In 1981 the first of Ronald Reagan's tax cuts was passed dropping the top tax rate from 70% to 50%. Five years later his Tax Reform Act of 1986 dropped the top tax rate again to 28% while raising the bottom rate from 11% to 15% where it remains today. The 1986 law also collapsed the number of tax brackets from 15 in 1984 to 5 in 1985. While lowering the top tax rate for the rich from 70% to 28% was a huge boost for the wealthiest Americans, compressing the top 10 tax bracket helped assure that the changes would not be undone. The reduction in tax brackets meant that the number of people in the top earners bracket went from tens of thousands of the riches voters to many millions of voters including those with much more modest incomes. By lumping together people making over $300,000 with those earning 10 times that amount or more, the change created a large voting block of voters who would oppose future tax hikes.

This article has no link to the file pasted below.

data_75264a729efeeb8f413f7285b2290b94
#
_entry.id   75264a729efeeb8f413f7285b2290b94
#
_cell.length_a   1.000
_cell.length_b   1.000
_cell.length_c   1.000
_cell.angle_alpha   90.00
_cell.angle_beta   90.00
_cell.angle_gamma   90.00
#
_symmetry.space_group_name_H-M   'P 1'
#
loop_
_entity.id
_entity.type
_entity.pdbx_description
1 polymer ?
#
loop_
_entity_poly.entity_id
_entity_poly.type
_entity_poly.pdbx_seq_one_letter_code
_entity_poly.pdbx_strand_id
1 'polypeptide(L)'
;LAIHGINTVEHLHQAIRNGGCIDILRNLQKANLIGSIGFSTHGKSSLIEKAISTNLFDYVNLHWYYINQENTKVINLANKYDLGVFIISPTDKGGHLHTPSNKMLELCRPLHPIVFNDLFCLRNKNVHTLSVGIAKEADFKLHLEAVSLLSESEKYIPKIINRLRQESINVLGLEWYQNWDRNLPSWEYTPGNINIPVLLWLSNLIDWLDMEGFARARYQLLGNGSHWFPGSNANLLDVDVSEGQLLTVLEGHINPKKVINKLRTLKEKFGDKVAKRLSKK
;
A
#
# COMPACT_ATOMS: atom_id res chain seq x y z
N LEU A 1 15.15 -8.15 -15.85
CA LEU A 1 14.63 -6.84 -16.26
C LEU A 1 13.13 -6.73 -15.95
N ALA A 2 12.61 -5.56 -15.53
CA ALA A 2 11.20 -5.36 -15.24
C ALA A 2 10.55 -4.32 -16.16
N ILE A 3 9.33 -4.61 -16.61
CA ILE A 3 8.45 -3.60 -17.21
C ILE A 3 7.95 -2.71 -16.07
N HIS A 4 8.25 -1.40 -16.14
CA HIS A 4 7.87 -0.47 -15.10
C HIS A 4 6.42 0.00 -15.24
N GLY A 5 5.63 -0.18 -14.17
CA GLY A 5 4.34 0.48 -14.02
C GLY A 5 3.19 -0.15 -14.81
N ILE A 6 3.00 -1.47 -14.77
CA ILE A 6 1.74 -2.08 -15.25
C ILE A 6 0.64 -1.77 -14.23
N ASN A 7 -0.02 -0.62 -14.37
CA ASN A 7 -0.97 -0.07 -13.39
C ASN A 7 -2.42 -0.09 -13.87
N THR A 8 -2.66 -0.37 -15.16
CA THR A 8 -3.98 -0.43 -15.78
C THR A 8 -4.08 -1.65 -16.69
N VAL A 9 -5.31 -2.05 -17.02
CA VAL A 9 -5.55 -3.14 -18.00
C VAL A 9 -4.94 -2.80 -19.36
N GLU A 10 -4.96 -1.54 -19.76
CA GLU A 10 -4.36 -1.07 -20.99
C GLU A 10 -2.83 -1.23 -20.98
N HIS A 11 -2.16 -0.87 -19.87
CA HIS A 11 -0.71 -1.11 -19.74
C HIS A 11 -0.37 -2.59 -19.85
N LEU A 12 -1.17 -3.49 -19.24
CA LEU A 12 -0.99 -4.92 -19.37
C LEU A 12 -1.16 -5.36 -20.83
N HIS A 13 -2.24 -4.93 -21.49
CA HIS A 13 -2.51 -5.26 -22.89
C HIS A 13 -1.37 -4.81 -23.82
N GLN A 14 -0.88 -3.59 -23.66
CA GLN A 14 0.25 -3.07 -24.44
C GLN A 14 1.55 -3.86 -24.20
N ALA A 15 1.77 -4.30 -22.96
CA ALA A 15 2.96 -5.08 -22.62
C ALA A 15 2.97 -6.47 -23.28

During these same years the Reagan administration began deregulating the banking and finance industries leading to more and more wealth building opportunities for those already blessed with riches.